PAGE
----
Morwell Street, WC1B

Place Name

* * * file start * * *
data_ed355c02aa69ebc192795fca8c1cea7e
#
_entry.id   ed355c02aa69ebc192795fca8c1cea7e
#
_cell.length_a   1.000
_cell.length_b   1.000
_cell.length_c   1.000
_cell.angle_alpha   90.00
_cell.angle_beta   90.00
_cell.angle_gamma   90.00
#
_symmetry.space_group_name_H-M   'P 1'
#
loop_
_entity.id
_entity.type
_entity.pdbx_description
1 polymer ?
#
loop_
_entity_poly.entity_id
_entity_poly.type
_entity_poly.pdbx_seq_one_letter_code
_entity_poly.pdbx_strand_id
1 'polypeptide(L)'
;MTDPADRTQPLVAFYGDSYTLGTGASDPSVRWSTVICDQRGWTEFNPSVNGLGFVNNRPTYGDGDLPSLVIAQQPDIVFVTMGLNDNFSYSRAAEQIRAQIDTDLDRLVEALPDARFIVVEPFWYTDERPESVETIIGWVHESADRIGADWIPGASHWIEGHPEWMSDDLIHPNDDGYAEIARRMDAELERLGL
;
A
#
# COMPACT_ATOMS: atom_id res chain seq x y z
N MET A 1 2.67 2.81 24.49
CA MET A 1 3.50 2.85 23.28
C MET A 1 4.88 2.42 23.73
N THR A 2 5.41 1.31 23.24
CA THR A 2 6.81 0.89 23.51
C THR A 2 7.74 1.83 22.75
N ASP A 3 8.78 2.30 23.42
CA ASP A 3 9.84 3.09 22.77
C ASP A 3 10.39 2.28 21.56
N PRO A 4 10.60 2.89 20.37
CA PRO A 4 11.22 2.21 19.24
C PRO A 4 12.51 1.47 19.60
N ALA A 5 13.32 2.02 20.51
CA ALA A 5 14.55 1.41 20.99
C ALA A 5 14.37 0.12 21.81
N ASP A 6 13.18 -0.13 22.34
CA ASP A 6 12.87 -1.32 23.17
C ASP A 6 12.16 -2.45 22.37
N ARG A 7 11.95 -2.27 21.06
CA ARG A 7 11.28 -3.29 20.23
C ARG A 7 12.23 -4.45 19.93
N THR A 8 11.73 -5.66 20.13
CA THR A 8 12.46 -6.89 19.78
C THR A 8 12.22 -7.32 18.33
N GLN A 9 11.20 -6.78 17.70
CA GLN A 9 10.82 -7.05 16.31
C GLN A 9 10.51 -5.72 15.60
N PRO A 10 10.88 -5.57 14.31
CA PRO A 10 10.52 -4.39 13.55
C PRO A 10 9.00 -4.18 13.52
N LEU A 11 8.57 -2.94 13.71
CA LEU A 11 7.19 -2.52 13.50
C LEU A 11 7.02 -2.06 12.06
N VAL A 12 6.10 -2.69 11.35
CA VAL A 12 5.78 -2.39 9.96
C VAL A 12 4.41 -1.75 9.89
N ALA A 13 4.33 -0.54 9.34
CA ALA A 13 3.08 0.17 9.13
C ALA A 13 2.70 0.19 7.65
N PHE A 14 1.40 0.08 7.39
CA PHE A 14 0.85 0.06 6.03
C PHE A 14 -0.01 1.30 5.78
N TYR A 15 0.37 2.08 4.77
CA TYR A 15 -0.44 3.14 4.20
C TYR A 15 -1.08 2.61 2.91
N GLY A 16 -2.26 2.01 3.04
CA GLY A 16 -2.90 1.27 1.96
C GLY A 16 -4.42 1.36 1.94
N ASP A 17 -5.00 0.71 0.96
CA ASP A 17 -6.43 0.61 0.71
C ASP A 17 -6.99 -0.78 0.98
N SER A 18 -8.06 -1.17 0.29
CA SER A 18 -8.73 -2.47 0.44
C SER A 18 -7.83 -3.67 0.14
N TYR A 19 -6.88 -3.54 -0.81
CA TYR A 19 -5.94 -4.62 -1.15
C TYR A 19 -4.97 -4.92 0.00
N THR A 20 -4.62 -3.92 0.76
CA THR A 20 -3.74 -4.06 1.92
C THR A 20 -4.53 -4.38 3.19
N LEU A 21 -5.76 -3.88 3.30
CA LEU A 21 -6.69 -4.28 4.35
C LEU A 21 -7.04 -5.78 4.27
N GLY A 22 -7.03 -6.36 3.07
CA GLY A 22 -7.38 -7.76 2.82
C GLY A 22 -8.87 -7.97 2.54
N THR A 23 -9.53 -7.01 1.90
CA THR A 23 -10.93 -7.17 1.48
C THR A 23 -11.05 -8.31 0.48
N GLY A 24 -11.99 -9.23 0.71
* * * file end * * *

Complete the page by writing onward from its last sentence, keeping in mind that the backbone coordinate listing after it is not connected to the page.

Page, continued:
Morwell on the Devon-Cornwall border was owned by the dukes of Bedford who developed the manor of Bloomsbury after it came into their possession in 1669. At the time, despite its relative closeness to both the City and Westminster it was relatively unimportant marsh land and the estates themselves used for orchards, or pasture. They would, however, go on to yield more profit to the family than any other of their numerous properties. It was developed in the late 18thCentury, and although it appears to have been laid out – between Bedford Street and Bedford Avenue (which at the time was called Tavistock Street, after another of the family’s Devon properties) on Horwood’s Plan of 1792 – 1799, it first appears named on Cary’s map of 1795. The UCL Bloomsbury Project, citing the Camden History Society says: “It was one of the three streets of coach houses and stables designed for the coachmen and horses belonging to Bedford Square, the others being Caroline Mews to the west and Gower Mews to the north.”

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